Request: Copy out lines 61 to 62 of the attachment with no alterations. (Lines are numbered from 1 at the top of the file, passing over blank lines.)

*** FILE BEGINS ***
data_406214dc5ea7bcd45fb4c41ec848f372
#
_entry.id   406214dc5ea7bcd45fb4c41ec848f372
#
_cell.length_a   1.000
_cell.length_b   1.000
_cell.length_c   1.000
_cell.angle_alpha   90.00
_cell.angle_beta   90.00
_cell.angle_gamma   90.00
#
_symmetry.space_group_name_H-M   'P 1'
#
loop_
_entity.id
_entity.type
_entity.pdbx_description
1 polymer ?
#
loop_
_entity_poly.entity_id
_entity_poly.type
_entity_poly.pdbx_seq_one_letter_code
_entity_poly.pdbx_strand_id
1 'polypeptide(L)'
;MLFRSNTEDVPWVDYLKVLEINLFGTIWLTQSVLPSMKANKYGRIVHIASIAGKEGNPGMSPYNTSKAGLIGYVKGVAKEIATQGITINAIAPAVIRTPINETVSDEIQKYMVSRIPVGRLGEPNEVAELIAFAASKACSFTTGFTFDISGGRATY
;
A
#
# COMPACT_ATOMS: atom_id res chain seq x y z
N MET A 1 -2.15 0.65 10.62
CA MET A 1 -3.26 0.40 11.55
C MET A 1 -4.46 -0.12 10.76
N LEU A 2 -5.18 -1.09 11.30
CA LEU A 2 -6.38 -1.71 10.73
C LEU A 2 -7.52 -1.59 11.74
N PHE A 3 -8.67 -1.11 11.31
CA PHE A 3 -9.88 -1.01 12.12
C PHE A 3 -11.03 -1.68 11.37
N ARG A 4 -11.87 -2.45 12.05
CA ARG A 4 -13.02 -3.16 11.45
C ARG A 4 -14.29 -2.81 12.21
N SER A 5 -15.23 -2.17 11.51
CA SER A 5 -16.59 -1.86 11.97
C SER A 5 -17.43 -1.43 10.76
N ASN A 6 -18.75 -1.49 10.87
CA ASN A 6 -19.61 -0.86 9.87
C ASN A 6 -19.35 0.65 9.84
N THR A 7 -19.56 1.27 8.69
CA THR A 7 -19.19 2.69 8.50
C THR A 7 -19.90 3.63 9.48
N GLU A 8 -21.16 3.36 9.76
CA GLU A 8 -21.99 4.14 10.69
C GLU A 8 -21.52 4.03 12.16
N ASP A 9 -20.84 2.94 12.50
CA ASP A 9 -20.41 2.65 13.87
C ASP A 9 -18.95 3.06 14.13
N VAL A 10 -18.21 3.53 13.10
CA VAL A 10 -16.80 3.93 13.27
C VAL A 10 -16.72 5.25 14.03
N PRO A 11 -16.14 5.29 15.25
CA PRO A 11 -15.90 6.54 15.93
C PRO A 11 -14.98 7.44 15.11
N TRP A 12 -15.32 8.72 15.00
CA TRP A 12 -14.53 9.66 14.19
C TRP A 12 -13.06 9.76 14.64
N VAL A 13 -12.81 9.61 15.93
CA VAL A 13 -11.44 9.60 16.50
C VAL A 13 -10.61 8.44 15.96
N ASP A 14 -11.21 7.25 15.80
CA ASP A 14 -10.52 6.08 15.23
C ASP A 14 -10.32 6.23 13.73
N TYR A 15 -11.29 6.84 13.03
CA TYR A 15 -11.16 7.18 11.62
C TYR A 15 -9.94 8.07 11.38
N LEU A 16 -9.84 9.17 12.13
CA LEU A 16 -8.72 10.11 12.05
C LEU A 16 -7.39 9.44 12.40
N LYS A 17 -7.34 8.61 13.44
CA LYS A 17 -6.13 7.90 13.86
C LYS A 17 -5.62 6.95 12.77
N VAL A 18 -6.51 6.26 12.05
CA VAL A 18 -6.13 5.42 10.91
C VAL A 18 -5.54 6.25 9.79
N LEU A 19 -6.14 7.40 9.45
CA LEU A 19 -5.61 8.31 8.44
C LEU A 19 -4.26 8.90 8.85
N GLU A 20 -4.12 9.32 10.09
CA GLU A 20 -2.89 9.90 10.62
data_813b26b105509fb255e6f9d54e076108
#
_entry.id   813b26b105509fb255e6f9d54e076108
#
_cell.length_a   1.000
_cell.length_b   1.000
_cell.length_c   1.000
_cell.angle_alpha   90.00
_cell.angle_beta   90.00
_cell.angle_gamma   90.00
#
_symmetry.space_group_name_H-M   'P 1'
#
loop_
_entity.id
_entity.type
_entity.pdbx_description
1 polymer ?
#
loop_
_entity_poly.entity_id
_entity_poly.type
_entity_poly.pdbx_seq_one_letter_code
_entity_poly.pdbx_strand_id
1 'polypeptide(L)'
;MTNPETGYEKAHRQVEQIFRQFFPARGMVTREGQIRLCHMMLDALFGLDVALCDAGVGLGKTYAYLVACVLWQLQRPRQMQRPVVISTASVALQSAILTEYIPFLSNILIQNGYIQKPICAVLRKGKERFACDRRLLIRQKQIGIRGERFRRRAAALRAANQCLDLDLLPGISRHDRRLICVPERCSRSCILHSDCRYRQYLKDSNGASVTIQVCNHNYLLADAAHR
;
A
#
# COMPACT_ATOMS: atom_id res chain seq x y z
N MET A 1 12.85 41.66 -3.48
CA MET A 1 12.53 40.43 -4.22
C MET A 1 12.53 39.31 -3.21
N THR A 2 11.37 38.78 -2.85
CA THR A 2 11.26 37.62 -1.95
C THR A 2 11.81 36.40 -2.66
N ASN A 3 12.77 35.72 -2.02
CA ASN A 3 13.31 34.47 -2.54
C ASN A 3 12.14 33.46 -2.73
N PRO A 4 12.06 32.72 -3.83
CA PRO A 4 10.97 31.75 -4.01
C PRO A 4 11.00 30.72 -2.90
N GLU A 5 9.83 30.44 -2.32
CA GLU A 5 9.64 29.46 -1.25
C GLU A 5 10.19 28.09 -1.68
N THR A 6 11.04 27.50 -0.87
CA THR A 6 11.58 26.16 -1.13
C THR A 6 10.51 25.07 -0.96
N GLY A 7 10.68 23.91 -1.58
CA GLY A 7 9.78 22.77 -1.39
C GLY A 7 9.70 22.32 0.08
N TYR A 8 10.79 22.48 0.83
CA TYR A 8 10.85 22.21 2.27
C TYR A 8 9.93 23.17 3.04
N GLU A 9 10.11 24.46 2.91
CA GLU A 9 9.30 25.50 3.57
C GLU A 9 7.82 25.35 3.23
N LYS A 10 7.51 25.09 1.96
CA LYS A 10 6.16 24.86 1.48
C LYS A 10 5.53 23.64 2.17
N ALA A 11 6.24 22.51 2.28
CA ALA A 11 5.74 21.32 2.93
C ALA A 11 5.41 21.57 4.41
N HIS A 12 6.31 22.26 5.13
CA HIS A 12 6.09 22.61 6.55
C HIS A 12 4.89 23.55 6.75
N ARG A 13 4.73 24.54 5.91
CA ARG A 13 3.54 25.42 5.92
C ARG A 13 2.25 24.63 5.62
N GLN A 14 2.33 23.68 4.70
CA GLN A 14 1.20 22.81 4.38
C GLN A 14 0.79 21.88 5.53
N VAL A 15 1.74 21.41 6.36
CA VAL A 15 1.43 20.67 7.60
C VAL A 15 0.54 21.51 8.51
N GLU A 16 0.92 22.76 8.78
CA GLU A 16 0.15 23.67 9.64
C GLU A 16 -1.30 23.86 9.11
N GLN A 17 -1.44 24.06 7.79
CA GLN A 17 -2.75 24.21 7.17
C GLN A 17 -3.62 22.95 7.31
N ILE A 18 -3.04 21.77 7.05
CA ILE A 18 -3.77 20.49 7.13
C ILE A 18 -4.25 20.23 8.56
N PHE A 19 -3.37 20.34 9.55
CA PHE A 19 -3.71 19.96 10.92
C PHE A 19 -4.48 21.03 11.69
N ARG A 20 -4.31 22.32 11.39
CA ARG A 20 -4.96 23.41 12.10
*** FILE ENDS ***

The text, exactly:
N PRO A 11 -16.14 5.29 15.25
CA PRO A 11 -15.90 6.54 15.93